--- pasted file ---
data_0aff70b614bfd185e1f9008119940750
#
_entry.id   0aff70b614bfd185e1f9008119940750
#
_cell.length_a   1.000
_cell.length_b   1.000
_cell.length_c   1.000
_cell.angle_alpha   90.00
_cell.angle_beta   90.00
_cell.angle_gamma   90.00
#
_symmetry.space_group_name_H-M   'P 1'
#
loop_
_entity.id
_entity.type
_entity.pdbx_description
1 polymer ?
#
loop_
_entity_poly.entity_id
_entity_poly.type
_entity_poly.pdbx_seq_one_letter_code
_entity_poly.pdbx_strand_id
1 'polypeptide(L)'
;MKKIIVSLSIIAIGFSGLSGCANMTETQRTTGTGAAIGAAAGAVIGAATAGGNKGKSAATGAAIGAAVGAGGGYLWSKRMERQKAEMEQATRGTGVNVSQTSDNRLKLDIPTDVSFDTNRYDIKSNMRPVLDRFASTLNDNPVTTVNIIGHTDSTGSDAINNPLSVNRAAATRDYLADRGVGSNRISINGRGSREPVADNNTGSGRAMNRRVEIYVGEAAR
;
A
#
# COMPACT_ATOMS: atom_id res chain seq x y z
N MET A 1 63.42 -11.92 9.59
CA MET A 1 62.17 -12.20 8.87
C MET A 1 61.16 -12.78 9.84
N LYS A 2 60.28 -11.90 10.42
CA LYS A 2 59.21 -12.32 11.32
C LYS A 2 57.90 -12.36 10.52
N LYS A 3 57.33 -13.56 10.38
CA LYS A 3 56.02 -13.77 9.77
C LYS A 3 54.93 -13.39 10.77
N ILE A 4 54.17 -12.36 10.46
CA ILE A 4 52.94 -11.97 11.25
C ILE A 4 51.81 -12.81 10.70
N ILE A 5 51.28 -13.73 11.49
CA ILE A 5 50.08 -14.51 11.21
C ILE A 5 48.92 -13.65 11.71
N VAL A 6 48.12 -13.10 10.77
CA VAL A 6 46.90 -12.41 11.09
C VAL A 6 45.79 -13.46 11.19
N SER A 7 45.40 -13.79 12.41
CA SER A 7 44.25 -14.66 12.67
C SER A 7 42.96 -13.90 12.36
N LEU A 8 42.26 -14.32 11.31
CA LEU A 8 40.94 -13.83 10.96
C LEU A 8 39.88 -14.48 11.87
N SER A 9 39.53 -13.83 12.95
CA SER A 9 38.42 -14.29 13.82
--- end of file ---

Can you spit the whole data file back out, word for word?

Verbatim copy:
data_0aff70b614bfd185e1f9008119940750
#
_entry.id   0aff70b614bfd185e1f9008119940750
#
_cell.length_a   1.000
_cell.length_b   1.000
_cell.length_c   1.000
_cell.angle_alpha   90.00
_cell.angle_beta   90.00
_cell.angle_gamma   90.00
#
_symmetry.space_group_name_H-M   'P 1'
#
loop_
_entity.id
_entity.type
_entity.pdbx_description
1 polymer ?
#
loop_
_entity_poly.entity_id
_entity_poly.type
_entity_poly.pdbx_seq_one_letter_code
_entity_poly.pdbx_strand_id
1 'polypeptide(L)'
;MKKIIVSLSIIAIGFSGLSGCANMTETQRTTGTGAAIGAAAGAVIGAATAGGNKGKSAATGAAIGAAVGAGGGYLWSKRMERQKAEMEQATRGTGVNVSQTSDNRLKLDIPTDVSFDTNRYDIKSNMRPVLDRFASTLNDNPVTTVNIIGHTDSTGSDAINNPLSVNRAAATRDYLADRGVGSNRISINGRGSREPVADNNTGSGRAMNRRVEIYVGEAAR
;
A
#
# COMPACT_ATOMS: atom_id res chain seq x y z
N MET A 1 63.42 -11.92 9.59
CA MET A 1 62.17 -12.20 8.87
C MET A 1 61.16 -12.78 9.84
N LYS A 2 60.28 -11.90 10.42
CA LYS A 2 59.21 -12.32 11.32
C LYS A 2 57.90 -12.36 10.52
N LYS A 3 57.33 -13.56 10.38
CA LYS A 3 56.02 -13.77 9.77
C LYS A 3 54.93 -13.39 10.77
N ILE A 4 54.17 -12.36 10.46
CA ILE A 4 52.94 -11.97 11.25
C ILE A 4 51.81 -12.81 10.70
N ILE A 5 51.28 -13.73 11.49
CA ILE A 5 50.08 -14.51 11.21
C ILE A 5 48.92 -13.65 11.71
N VAL A 6 48.12 -13.10 10.77
CA VAL A 6 46.90 -12.41 11.09
C VAL A 6 45.79 -13.46 11.19
N SER A 7 45.40 -13.79 12.41
CA SER A 7 44.25 -14.66 12.67
C SER A 7 42.96 -13.90 12.36
N LEU A 8 42.26 -14.32 11.31
CA LEU A 8 40.94 -13.83 10.96
C LEU A 8 39.88 -14.48 11.87
N SER A 9 39.53 -13.83 12.95
CA SER A 9 38.42 -14.29 13.82